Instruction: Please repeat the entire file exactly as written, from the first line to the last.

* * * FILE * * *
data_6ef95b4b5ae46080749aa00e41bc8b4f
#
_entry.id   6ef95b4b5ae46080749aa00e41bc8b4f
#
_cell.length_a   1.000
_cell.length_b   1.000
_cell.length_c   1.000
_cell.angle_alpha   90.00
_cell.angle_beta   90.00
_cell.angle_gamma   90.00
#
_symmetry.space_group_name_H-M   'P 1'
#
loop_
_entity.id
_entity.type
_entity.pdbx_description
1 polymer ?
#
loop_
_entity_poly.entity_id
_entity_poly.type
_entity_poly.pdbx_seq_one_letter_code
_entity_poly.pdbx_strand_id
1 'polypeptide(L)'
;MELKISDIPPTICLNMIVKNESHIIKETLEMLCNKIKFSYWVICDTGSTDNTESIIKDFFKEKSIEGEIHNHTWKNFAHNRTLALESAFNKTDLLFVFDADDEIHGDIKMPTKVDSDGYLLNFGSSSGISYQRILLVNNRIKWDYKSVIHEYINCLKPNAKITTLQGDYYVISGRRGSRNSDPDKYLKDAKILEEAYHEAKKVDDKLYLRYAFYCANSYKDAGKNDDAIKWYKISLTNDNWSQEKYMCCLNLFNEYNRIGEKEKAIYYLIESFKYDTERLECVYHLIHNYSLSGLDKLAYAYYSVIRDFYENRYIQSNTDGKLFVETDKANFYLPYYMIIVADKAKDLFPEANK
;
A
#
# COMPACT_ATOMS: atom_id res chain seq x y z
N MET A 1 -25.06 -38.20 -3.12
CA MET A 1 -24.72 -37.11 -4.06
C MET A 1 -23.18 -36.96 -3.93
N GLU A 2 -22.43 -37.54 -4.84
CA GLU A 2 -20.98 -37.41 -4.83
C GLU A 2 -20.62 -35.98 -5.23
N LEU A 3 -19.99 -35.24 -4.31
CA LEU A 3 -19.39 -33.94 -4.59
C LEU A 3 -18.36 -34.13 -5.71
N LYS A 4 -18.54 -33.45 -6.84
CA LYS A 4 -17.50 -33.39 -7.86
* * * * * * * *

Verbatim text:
data_6ef95b4b5ae46080749aa00e41bc8b4f
#
_entry.id   6ef95b4b5ae46080749aa00e41bc8b4f
#
_cell.length_a   1.000
_cell.length_b   1.000
_cell.length_c   1.000
_cell.angle_alpha   90.00
_cell.angle_beta   90.00
_cell.angle_gamma   90.00
#
_symmetry.space_group_name_H-M   'P 1'
#
loop_
_entity.id
_entity.type
_entity.pdbx_description
1 polymer ?
#
loop_
_entity_poly.entity_id
_entity_poly.type
_entity_poly.pdbx_seq_one_letter_code
_entity_poly.pdbx_strand_id
1 'polypeptide(L)'
;MELKISDIPPTICLNMIVKNESHIIKETLEMLCNKIKFSYWVICDTGSTDNTESIIKDFFKEKSIEGEIHNHTWKNFAHNRTLALESAFNKTDLLFVFDADDEIHGDIKMPTKVDSDGYLLNFGSSSGISYQRILLVNNRIKWDYKSVIHEYINCLKPNAKITTLQGDYYVISGRRGSRNSDPDKYLKDAKILEEAYHEAKKVDDKLYLRYAFYCANSYKDAGKNDDAIKWYKISLTNDNWSQEKYMCCLNLFNEYNRIGEKEKAIYYLIESFKYDTERLECVYHLIHNYSLSGLDKLAYAYYSVIRDFYENRYIQSNTDGKLFVETDKANFYLPYYMIIVADKAKDLFPEANK
;
A
#
# COMPACT_ATOMS: atom_id res chain seq x y z
N MET A 1 -25.06 -38.20 -3.12
CA MET A 1 -24.72 -37.11 -4.06
C MET A 1 -23.18 -36.96 -3.93
N GLU A 2 -22.43 -37.54 -4.84
CA GLU A 2 -20.98 -37.41 -4.83
C GLU A 2 -20.62 -35.98 -5.23
N LEU A 3 -19.99 -35.24 -4.31
CA LEU A 3 -19.39 -33.94 -4.59
C LEU A 3 -18.36 -34.13 -5.71
N LYS A 4 -18.54 -33.45 -6.84
CA LYS A 4 -17.50 -33.39 -7.86